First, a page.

Recurrent pregnancy loss
In 2021, I unwittingly and unwillingly joined this exclusive club, whose membership requires 2 or more spontaneous early pregnancy losses [ESHRE, ACOG]. Much like with endometriosis, I've become something of a lay-person expert on the topic, as well as an impatient advocate. The Guardian has published a number of personal articles describing the experience, and in 2021, The Lancet published an excellent series on the state of miscarriage research. Of note, people from low-income backgrounds and historically marginalized groups are affected at a higher rate and receive lower quality care. (This is sadly in line with a despicable trend throughout the misogynistic and racist history of gynecology.)
It is estimated that 15.3% of clinically recognized pregnancies result in miscarriage. In terms of what that means for individuals, 10.8% of all pregnancy-capable people have had one miscarriage; 1.9% have had two; and 0.7% have had three or more [Quenby et al., 2021]. The statistical fact is, RPL is more likely indicative of an underlying disease process (like impaired decidualization [Salker et al., 2010, Jing et al., 2022, Ng et al., 2020]) than to be the result of bad luck or bad habits. And yet, to quote the experts [Muter et al., 2021]:
Despite the astonishing lack of evidence, clinical practise remains grounded in a historical, and arguably patriarchal, misconception that early pregnancy represents an exceptionally precarious physiological state, easily disrupted by 'perturbations' that otherwise do not impact overtly on health and well-being outside pregnancy.
Myths abound regarding potential miscarriage causes-- jogging, picking up your two-year-old, that one glass of wine you had before you tested positive, warm showers, etc.-- which are not only provably false, but emotionally harmful, as they lead people to blame themselves unfairly.* RPL in particular contributes to psychological complications (depression, anxiety, PTSD, suicidal thoughts), and increases the risk for physiological pregnancy complications if/when an RPL patient eventually does carry to term [Quenby et al., 2021]. Psychological outcomes are worse for people with no living children, and grief often persists even after an RPL patient gives birth to a healthy child, to the point that it can affect the bond with the living child [Robertson Blackmore et al., 2011].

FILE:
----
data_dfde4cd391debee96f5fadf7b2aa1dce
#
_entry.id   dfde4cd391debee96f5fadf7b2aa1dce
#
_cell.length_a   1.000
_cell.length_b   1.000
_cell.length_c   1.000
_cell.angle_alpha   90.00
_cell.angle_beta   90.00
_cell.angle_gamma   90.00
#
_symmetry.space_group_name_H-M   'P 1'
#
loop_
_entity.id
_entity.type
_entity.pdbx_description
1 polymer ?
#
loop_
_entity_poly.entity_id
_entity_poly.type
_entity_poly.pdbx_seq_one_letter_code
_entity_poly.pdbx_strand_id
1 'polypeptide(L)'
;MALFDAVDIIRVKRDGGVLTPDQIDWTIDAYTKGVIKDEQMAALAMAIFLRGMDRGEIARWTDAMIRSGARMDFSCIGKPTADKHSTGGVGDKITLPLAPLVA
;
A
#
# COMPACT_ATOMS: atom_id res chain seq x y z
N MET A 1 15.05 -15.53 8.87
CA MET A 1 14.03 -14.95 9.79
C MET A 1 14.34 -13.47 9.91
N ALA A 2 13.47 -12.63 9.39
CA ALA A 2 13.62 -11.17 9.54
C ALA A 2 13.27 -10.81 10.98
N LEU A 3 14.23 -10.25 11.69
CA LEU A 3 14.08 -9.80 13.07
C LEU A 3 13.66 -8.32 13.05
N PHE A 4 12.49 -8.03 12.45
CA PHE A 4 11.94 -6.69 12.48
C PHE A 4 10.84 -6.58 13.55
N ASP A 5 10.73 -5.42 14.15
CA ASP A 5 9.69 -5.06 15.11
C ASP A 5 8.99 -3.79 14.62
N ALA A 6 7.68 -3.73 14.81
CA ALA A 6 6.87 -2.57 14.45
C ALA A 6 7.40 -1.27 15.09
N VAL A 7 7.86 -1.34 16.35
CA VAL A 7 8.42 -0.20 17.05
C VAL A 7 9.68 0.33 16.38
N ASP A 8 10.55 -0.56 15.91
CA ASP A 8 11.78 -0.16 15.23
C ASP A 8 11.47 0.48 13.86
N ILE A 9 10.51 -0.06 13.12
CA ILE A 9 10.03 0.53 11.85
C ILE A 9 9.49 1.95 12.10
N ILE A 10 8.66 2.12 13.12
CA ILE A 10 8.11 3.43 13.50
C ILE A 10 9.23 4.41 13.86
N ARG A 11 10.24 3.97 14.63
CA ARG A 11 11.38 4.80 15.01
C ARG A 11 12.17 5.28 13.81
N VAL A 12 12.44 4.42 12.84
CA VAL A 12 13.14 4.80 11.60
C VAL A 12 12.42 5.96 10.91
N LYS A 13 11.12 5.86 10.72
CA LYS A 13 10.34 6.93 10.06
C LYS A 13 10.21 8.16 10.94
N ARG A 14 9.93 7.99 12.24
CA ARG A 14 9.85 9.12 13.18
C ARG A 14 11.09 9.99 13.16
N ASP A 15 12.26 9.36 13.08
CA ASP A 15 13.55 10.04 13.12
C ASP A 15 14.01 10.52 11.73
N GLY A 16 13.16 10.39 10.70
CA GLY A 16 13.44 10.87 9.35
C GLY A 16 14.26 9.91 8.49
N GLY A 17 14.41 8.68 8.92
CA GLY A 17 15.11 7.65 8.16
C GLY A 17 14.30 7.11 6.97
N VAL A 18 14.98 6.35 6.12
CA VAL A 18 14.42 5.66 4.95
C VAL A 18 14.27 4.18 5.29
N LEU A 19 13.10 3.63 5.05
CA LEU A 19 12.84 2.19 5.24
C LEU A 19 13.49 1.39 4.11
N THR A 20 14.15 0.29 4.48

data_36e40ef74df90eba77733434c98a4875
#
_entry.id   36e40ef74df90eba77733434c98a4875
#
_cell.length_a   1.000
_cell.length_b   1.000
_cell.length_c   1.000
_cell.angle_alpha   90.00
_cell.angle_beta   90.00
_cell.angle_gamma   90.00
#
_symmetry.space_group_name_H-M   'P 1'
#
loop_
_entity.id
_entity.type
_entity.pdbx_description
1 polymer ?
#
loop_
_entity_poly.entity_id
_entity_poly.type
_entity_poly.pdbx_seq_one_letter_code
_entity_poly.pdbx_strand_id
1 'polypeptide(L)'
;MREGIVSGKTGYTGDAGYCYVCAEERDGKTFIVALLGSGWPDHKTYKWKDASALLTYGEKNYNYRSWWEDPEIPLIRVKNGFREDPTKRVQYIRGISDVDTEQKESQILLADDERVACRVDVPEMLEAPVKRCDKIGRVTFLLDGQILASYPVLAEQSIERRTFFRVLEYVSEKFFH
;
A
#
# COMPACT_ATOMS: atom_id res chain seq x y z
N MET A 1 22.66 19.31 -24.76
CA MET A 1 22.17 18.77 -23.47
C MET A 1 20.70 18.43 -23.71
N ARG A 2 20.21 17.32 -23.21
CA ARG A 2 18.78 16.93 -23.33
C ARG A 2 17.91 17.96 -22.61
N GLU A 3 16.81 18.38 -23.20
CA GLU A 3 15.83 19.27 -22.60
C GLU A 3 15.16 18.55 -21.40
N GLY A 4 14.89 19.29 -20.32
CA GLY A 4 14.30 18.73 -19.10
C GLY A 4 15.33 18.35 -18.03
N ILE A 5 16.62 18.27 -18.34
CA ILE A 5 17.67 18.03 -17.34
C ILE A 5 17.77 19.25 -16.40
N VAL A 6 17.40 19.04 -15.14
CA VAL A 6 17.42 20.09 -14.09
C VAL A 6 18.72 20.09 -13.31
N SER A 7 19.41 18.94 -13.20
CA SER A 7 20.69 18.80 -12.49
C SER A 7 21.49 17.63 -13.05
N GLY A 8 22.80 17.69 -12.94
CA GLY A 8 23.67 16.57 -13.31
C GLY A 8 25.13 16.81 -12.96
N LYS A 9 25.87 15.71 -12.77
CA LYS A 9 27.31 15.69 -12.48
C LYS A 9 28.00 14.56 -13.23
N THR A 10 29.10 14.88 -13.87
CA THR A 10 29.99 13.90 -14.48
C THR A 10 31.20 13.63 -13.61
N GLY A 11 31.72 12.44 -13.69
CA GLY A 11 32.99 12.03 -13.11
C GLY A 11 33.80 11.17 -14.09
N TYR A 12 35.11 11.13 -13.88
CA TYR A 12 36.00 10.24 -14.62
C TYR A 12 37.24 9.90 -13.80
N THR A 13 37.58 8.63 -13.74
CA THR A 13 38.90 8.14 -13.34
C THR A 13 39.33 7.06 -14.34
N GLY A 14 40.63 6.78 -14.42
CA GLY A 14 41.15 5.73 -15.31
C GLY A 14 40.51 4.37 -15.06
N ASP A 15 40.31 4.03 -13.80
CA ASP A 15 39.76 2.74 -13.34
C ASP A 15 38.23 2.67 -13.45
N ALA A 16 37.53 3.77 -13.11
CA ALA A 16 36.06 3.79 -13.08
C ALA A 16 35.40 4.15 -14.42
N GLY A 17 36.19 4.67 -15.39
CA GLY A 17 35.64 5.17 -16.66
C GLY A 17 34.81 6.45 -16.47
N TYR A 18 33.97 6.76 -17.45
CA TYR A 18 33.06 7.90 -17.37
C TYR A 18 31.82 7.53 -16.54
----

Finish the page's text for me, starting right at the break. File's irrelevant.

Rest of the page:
Timely interventions from therapists and support groups can help ameliorate many of these complications, but medical professionals regularly neglect to screen and forward patients. My personal experience demonstrates this well. From my first pregnancy through the third, I have seen a total of 12 different MDs who knew I had recently experienced at least one miscarriage. Only one screened me for depression and anxiety-- a psychiatrist I had arranged to see on my own. She refused me medication and instead offered me herbal "fertility" tea, insisting I would be happy once I had a baby. When her paltry attempts at cognitive behavioral therapy and EMDR didn't produce immediate effects (i.e., after one appointment), she said she had nothing more to offer me, and insisted I find a psychiatrist who works in a gynecology clinic. Such a specialized psychiatrist didn't exist at any such clinic in my vicinity at the time. Ironically, Reddit has been more helpful than any MD on this front, thanks to strictly regulated subreddits that actively try to reduce triggers and re-traumatization for the already emotionally flagellated.
I'm a big fan of Tommy's, a UK charity that has funded numerous ground-breaking pregnancy studies and advocates for people with high-risk pregnancies and a history of loss. I stand with them in their mission to reduce pregnancy complications and challenge healthcare professionals who think that just because miscarriage is statistically common, it should not be taken seriously.
If you are looking for ways to comfort someone after a loss, please check out these resources first. If you are going through a loss yourself, Tommy's has tons of resources for you too. Miscarriage is physically, psychologically, and emotionally traumatic. People grieve after miscarriages, just like they do for any other significant loss in life. Dismissive statements ("it's just one of those things / it wasn't a real baby yet") and well-intentioned attempts to cheer someone up ("at least you can get pregnant / at least it was early / you're young, you've still got time") can complicate the grieving process. Taking a bit of time to understand and be compassionate can help someone heal.
*That's not to say external factors never lead to abortion-- indeed, that's the whole point of targeted abortifacients. In addition, heavy drinking, certain illegal and legal medications, as well severe physical trauma can also lead to spontaneous abortions. The point is, it's not easy to do accidentally.